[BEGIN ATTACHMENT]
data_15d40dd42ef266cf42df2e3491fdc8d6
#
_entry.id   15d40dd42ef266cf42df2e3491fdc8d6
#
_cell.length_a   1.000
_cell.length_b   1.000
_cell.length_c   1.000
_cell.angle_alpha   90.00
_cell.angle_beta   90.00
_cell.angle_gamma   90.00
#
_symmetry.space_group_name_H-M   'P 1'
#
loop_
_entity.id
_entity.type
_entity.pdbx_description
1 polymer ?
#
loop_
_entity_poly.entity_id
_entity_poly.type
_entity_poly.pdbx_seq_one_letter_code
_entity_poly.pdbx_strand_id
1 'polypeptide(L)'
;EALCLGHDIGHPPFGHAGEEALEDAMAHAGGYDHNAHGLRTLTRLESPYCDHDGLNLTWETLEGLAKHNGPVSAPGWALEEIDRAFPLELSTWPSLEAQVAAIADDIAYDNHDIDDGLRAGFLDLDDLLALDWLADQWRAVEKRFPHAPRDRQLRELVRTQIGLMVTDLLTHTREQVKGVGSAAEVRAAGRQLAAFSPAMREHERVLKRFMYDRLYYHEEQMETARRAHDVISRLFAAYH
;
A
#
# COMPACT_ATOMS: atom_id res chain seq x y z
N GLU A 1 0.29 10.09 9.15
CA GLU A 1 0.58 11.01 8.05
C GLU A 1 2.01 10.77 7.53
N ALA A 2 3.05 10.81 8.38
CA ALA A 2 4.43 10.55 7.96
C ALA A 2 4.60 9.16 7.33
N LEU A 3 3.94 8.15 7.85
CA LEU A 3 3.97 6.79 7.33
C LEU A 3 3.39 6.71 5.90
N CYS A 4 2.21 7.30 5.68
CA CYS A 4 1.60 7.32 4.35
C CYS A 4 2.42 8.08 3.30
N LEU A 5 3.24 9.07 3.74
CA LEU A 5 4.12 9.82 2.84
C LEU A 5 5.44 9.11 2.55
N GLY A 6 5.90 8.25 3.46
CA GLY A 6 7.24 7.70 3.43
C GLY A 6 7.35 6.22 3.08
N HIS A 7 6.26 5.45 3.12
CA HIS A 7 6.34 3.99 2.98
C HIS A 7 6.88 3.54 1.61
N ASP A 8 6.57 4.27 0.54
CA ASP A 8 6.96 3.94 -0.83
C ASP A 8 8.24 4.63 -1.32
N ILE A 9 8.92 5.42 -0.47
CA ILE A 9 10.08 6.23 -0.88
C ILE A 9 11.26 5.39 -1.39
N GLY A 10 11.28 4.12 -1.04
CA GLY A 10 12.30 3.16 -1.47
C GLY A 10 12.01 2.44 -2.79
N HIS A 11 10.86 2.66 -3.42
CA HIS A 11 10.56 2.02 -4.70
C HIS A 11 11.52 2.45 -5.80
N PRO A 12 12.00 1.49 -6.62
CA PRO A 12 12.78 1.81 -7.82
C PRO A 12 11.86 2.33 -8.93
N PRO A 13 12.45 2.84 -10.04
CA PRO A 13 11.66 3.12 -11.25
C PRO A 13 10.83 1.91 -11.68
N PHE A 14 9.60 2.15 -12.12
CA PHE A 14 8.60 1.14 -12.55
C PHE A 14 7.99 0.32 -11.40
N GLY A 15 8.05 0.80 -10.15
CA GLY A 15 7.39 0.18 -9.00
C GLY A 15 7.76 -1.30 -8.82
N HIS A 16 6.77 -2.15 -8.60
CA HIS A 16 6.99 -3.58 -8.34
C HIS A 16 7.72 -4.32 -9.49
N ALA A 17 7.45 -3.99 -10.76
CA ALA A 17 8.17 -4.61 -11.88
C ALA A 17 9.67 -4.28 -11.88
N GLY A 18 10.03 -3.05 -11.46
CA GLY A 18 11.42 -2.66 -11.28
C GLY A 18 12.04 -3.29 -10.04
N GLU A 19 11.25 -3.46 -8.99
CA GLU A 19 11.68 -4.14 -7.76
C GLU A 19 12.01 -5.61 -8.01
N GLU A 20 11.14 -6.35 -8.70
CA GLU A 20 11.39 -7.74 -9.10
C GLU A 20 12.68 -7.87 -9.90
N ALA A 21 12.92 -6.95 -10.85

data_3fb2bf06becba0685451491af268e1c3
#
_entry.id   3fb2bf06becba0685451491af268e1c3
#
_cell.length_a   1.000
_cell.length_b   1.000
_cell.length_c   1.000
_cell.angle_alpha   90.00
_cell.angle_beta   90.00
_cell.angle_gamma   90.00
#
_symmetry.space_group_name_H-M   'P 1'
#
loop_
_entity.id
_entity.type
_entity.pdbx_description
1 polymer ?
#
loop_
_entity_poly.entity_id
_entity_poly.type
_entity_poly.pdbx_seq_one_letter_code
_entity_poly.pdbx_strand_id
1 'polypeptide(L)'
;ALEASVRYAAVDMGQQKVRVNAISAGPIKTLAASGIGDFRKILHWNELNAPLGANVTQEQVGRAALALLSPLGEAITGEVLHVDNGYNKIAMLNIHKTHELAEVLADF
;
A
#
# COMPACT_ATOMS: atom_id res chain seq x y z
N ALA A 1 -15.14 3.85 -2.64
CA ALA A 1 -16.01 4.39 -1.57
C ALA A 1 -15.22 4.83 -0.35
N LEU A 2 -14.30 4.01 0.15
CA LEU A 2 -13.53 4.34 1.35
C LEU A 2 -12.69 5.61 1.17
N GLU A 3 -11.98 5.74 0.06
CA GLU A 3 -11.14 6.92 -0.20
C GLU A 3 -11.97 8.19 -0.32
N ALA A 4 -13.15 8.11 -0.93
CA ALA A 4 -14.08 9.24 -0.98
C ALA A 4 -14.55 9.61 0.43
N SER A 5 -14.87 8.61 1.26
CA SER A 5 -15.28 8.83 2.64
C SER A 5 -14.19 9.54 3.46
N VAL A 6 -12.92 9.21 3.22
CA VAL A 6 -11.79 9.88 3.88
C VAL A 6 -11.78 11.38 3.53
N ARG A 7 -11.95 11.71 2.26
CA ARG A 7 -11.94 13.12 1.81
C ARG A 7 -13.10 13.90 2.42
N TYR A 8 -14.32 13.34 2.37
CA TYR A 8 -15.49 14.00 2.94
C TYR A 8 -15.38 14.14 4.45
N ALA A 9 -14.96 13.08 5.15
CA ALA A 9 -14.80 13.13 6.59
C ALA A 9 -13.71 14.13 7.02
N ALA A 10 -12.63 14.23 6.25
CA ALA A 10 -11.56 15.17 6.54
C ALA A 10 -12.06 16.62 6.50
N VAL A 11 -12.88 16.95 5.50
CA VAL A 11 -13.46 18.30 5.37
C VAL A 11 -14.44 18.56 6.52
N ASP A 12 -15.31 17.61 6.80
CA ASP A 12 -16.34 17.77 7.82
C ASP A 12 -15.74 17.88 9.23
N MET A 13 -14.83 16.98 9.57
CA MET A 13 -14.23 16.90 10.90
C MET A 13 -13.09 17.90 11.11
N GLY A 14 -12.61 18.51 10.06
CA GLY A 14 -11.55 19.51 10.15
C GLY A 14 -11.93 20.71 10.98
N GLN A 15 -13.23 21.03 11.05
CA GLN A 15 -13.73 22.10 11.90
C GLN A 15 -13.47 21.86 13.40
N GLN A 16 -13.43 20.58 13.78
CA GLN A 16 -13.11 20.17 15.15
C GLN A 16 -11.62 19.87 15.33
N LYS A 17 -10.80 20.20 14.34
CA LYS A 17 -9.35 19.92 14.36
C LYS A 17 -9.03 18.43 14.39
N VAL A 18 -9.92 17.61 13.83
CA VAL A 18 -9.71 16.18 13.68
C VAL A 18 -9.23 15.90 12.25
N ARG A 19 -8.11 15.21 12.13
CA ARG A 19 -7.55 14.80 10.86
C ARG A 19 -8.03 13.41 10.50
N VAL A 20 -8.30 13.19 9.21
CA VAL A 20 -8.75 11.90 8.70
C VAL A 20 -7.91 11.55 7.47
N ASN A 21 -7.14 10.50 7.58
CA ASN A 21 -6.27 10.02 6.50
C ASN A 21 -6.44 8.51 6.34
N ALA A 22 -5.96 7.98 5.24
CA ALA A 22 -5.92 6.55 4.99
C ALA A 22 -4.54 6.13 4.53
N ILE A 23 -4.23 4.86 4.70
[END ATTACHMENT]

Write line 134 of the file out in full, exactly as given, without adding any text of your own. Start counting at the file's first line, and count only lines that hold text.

N SER A 5 -14.87 8.61 1.26